Melynda Price

Melynda Price is the Robert E. Harding, Jr. Professor at the University of Kentucky College of Law and the Director of African American and Africana Studies program.  Her research focuses on race and citizenship, the politics of punishment and the role of law in the politics of race and ethnicity in the U.S. and at its borders. She is the author of At the Cross: Race, Religion and Citizenship in the Politics of the Death Penalty (2015).  She has published in the Iowa Law Review, the Michigan Journal of Race and Law and other legal journals as well as the New York TimesTidal Basin Review and Pluck! The Journal of Affrilachian Arts and Culture.  She also blogs  Professor Price has a doctorate in Political Science from the University of Michigan.  She also earned a J.D. from the University of Texas School of Law and studied Physics as an undergraduate at Prairie View A&M University.  At Princeton she will pursue a project that analyzes how we understand activism among black mothers of murdered children.

David Rabban

David M. Rabban is the Dahr Jamail, Randall Hage Jamail, and Robert Lee Jamail Regents Chair in Law and University Distinguished Teaching Professor at the University of Texas School of Law. His areas of expertise include the First Amendment, higher education and the law, labor law, and legal history.  He is the author of Law’s History:  American Legal Thought and the Transatlantic Turn to History (2013), which was designated a “notable title in American intellectual history” by the Society for U.S. Intellectual History, and Free Speech in Its Forgotten Years (1997), which received the Morris D. Forkosch Prize from the Journal of the History of Ideas and the Eli M. Oboler Award from the American Library Association Intellectual Freedom Round Table.  He has published numerous articles about labor law, the history of free speech, and academic freedom.  He was General Counsel of the American Association of University Professors (AAUP) from 1998 to 2006 and Chair of the AAUP’s Committee A on Academic Freedom and Tenure from 2006 to 2012.  Rabban is a graduate of Wesleyan University and Stanford Law School.  Rabban was named a 2016 Guggenheim Fellow.  During his year at LAPA, he will work on a book on the history, theory, and law of academic freedom.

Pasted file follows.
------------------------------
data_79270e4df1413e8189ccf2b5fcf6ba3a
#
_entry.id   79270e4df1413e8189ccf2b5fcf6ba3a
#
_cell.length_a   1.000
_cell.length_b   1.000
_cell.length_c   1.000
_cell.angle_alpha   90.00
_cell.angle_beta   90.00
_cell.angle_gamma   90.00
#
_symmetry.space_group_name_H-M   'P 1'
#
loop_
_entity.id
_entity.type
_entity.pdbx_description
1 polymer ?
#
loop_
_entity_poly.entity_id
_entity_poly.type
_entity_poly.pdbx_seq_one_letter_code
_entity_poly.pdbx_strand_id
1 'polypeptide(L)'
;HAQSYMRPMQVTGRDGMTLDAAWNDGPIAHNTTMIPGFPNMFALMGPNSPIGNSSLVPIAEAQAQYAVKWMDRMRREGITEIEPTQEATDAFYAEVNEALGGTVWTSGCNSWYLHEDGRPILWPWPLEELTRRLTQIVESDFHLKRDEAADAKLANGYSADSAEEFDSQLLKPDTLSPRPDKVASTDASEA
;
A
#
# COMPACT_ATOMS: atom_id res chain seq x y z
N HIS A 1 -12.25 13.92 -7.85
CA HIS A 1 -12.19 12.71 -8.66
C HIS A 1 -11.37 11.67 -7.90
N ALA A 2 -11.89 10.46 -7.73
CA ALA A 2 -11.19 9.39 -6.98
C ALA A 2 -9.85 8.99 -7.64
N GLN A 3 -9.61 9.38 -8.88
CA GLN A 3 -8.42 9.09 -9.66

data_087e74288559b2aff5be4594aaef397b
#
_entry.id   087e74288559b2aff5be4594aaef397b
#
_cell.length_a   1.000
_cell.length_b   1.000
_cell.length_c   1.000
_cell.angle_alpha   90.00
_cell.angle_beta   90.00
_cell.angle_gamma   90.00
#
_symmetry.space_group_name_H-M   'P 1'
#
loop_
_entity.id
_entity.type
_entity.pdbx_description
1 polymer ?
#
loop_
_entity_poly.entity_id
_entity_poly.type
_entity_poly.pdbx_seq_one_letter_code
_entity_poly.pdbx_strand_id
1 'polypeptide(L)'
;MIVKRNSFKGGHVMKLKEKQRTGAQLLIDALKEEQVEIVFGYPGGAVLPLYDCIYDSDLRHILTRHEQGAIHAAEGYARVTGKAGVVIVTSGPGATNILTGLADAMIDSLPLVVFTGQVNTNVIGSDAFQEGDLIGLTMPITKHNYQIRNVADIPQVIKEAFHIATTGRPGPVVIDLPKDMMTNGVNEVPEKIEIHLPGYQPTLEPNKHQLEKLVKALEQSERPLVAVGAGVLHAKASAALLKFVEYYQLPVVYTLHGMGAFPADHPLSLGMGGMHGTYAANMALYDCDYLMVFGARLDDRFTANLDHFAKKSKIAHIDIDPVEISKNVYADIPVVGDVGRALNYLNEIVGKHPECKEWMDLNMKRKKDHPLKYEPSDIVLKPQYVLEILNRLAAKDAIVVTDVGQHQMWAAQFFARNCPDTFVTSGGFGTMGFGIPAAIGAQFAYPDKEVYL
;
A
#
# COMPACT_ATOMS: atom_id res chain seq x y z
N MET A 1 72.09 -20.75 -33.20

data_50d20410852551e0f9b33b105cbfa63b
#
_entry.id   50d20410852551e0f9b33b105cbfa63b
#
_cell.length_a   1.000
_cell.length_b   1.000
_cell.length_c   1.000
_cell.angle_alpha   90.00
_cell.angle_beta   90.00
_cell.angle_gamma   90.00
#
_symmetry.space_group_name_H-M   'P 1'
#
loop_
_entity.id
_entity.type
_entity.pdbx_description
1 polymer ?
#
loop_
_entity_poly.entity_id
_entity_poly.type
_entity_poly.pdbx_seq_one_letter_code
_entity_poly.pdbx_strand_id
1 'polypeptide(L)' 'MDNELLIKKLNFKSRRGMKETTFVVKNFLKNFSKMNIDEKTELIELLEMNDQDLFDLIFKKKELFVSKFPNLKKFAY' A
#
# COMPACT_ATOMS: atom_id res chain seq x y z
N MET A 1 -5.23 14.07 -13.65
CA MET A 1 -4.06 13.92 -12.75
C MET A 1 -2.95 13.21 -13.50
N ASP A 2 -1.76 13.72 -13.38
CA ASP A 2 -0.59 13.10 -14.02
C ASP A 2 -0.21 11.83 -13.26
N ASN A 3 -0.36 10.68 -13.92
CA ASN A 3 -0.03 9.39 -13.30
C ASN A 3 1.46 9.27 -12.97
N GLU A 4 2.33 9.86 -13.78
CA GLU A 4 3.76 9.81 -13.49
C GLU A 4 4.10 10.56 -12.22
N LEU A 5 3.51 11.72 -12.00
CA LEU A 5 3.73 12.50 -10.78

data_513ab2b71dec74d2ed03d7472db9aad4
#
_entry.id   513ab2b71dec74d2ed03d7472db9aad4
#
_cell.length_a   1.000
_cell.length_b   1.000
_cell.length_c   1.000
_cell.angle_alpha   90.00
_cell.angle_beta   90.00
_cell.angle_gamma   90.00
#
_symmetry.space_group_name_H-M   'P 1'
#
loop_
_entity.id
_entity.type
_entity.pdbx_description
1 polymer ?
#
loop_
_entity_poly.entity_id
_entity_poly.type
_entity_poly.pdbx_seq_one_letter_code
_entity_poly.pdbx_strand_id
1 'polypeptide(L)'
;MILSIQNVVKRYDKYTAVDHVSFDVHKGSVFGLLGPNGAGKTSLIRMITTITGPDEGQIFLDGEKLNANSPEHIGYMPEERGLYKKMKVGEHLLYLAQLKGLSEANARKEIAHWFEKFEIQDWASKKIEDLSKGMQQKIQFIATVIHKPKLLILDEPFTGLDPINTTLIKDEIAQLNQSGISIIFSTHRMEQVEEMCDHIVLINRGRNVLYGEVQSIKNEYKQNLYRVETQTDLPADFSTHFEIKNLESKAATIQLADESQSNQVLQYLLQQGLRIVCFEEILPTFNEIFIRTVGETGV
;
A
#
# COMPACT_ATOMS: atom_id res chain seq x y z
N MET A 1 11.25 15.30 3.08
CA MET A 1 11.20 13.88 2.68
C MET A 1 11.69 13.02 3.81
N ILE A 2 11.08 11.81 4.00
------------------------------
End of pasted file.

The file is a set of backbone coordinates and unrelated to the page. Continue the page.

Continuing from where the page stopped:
Sarah Schindler

Sarah Schindler is a Professor of Law and the Glassman Faculty Research Scholar at the University of Maine School of Law, where she teaches Property, Land Use, Local Government, Real Estate Transactions, and Animal Law. Professor Schindler’s scholarship focuses on the intersection of sustainable development and land use law. Two of her recent articles, “Architectural Exclusion: Discrimination and Segregation Through Physical Design of the Built Environment” in the Yale Law Journal and “Banning Lawns” in the George Washington Law Review, were competitively selected for presentation at the Sabin Colloquium on Innovative Environmental Scholarship at Columbia Law School. Her article Backyard Chickens and Front-yard Gardens: The Conflict Between Local Governments and Locavores (Tulane Law Review), was selected for republication in a compendium of the ten best land use and environmental law articles of the year. Schindler was named as Pace Environmental Law Center’s Distinguished Young Scholar of 2013. That same year, she received Maine Law’s Professor of the Year award.  Schindler received her undergraduate and law degrees from the University of Georgia Law School.  After graduation, she clerked for Judge Will Garwood of the Fifth Circuit Court of Appeals in Austin, Texas and practiced in the area of land use and environmental law.  At LAPA, Schindler will examine the exclusionary built environment and the nature of public space.